Disposable powdered latex gloves

Duct tape/Packaging tape

Ultra Sound machine, Echocardiogram machine

Ear Nose Throat doctors office (all equipment therein)
Insulin syringes

Shaver, electric
Knitting yarn, sewing thread, needles, etc.
Laptop computer (working order)
Linen (bedsheets, towels, etc.)
Women parfums
Men's aftershave

Oxygen concentrators (emphesima and similar breathing problems)
Medical laboratory equipment for full blood analysis, EKG
Optical microscope
Copy machines, office style, prefer Cannon or HP
Pens, Pencils, Paper
Petroleum Jelly (regular or cocoa butter)
Printer, office style
Razor blades (the old fashioned double edged kind)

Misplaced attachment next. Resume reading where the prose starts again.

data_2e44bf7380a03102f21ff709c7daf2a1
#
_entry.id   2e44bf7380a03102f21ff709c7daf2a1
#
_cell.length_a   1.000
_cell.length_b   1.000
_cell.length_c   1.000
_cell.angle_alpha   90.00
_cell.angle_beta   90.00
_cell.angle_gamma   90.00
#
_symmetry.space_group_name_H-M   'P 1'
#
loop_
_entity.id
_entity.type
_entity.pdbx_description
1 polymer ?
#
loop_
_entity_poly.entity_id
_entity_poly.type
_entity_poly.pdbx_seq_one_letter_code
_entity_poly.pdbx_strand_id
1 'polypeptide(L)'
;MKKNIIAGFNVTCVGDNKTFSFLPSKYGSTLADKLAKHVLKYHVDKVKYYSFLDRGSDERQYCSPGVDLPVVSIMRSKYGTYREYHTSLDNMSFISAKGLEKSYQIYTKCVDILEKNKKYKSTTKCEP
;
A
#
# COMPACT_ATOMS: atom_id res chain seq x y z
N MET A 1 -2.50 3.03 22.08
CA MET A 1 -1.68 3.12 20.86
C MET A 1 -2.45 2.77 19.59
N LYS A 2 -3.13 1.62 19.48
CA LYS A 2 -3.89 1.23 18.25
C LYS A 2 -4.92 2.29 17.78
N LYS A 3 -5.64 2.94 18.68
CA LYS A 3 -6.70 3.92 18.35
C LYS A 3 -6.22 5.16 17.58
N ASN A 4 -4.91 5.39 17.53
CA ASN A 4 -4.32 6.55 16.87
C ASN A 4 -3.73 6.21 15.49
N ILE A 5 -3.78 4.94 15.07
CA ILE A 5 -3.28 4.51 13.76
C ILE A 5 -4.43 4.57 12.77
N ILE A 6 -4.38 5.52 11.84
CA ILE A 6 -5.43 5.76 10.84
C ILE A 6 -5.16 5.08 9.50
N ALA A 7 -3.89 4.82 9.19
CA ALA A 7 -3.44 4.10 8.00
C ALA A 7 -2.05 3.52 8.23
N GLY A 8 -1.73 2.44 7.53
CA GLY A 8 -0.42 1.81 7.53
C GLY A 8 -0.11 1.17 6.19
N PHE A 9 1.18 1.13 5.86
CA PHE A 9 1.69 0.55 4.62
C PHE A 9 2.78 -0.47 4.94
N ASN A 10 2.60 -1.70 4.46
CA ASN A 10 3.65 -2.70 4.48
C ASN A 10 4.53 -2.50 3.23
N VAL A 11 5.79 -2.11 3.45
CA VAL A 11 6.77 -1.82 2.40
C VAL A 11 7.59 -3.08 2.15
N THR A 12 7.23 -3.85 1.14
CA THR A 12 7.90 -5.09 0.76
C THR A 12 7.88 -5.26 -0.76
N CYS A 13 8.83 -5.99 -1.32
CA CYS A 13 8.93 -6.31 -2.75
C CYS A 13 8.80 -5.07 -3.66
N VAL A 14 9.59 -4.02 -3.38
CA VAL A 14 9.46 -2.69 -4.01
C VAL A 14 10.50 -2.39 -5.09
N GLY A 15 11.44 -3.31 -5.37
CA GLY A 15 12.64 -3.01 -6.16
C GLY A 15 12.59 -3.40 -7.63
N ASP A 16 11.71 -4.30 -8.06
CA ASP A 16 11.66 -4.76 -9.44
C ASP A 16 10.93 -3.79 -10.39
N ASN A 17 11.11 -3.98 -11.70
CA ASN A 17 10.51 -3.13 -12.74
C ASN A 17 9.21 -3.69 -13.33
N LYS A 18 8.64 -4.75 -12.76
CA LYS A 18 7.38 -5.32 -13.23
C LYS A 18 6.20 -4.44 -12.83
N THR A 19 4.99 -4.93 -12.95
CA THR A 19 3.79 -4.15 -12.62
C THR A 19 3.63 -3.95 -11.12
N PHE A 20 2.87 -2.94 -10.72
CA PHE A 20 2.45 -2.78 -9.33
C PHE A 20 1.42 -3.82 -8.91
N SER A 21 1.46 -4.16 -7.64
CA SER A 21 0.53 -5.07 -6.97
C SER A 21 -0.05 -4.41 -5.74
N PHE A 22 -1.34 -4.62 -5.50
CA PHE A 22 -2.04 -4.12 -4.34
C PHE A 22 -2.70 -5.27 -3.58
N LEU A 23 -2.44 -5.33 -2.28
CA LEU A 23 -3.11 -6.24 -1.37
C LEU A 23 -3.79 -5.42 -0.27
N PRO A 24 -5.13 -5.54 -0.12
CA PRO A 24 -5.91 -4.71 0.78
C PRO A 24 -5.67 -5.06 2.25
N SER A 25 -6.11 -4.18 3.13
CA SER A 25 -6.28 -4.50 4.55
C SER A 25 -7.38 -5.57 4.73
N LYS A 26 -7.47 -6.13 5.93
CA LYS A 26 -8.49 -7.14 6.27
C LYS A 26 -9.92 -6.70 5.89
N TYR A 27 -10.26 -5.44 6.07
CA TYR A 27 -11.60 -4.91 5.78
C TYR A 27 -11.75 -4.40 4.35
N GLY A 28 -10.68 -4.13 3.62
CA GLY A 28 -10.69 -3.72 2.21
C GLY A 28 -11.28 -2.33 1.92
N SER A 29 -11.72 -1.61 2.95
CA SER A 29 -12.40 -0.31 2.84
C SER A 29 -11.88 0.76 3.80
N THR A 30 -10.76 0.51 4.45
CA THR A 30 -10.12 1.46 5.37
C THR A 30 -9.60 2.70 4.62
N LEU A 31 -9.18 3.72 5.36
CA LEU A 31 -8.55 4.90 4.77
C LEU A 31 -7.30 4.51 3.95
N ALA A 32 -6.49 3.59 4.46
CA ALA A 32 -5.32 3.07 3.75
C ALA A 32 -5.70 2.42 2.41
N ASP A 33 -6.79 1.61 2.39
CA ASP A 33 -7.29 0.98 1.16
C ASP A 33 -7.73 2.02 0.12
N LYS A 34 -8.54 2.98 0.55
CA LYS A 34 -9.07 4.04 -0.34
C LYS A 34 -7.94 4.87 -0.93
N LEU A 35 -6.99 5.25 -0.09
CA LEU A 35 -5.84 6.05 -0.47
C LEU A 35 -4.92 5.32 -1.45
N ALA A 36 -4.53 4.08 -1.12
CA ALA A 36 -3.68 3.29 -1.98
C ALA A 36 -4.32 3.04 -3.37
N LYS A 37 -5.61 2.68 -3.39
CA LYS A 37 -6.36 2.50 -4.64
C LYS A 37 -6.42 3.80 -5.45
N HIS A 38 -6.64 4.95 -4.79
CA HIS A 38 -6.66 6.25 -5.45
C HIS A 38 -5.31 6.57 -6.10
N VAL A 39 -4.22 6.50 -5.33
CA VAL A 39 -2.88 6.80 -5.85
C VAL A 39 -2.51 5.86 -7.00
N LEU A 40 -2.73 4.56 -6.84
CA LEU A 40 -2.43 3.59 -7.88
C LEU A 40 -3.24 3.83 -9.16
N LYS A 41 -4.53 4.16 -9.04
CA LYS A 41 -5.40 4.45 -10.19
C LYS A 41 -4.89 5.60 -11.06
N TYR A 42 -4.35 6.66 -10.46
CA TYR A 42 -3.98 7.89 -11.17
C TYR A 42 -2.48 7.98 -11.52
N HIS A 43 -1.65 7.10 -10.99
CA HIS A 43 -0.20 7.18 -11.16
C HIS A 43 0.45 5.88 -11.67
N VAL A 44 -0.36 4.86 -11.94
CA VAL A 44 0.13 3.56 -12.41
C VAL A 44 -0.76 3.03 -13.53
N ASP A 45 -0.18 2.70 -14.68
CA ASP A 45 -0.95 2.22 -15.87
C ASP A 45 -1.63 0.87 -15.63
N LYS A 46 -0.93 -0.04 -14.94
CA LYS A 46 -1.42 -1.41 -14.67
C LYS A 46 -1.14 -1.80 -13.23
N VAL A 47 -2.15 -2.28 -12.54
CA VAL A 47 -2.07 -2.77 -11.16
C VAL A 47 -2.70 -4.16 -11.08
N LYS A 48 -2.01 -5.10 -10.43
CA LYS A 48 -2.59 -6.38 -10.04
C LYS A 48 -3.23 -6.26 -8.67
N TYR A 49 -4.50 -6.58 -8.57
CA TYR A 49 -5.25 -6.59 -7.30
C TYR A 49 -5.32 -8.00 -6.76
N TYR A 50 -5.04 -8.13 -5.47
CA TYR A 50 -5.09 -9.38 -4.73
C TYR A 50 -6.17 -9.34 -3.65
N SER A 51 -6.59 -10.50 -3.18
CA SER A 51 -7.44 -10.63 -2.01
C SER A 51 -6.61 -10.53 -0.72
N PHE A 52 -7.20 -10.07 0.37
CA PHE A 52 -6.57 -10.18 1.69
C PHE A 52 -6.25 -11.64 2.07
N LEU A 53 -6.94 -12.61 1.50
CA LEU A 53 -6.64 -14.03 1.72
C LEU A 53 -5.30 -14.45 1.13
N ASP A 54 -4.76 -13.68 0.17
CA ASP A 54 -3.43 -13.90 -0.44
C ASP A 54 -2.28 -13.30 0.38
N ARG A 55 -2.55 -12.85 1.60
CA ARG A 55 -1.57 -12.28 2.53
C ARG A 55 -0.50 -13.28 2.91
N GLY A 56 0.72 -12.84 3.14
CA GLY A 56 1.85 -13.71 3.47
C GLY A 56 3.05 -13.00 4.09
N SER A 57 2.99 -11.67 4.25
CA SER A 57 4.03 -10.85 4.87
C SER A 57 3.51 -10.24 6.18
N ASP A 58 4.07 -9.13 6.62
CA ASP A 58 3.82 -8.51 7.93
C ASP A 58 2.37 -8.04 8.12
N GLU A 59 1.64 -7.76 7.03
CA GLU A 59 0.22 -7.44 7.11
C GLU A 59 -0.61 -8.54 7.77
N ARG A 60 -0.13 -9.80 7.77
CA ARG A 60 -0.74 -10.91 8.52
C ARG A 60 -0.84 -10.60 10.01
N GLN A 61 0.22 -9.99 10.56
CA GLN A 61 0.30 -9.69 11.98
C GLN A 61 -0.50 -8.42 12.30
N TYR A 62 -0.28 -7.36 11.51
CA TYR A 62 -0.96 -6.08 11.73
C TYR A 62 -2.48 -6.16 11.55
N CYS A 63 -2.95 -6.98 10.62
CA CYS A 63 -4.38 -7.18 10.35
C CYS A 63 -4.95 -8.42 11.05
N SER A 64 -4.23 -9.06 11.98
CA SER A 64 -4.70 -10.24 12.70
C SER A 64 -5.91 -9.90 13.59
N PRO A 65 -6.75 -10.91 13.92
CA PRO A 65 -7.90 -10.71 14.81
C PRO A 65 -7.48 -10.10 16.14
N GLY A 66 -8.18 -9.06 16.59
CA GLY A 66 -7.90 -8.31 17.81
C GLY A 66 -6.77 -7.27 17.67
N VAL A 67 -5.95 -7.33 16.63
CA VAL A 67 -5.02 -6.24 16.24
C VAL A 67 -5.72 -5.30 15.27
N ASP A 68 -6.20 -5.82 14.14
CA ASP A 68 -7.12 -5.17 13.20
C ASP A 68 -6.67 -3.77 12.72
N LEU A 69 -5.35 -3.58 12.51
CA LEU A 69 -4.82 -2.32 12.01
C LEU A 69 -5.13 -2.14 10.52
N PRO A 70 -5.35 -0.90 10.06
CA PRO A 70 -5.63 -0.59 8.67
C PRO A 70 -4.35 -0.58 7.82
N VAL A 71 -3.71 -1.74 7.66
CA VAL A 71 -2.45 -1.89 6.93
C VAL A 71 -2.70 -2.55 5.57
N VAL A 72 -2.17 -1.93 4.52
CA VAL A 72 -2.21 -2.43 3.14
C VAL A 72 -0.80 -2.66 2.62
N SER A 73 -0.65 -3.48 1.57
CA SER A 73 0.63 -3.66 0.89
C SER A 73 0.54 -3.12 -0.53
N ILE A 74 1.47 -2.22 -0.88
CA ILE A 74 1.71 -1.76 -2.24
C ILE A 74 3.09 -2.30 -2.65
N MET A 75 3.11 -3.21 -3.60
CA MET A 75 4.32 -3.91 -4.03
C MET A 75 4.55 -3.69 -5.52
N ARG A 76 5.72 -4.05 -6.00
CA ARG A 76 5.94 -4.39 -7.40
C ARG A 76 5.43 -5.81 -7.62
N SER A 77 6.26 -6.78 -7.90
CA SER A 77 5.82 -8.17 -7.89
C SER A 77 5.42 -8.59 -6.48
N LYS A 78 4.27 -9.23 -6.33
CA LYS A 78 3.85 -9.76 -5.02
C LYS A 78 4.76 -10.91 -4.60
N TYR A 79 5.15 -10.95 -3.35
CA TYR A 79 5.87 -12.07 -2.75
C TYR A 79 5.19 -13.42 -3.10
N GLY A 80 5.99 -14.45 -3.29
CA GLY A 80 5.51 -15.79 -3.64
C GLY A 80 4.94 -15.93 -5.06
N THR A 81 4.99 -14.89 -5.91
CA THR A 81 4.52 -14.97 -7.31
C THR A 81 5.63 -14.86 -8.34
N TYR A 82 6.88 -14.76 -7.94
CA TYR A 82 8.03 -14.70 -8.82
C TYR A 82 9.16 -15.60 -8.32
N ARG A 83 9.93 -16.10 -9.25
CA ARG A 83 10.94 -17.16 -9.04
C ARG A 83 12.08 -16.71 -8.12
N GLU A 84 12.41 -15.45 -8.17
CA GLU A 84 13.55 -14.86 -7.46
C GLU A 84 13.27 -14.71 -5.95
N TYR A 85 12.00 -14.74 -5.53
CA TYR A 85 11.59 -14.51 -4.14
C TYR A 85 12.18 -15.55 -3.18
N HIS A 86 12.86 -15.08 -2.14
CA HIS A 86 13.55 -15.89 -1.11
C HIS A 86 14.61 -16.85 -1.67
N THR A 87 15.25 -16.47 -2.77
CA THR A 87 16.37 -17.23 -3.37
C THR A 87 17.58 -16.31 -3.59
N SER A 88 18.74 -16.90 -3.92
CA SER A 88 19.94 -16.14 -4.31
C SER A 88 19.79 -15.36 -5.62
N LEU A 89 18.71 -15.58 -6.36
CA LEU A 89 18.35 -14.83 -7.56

Refrigerators (220, 110 Volt, or low volt 12V)
Scale (to weigh people)
Science school books (high school/college level)
Shoes and sneakers in good condition
Soccer balls
Soccer Cleats (adults and children sizes)

Tractor /plus attachments

Ultra Sound machine, Echocardiogram machine
Winter Clothes - Infant and Children's sizes
Zipper bags (gallon size) for food storage

Friday, February 10, 2012

Kick it to Cameroon

Benwie Kalawie, Bafut, Cameroon
To see the girls play click on this link
It started rather innocently. A small girl asking for a soccer ball.

Female volunteer trainers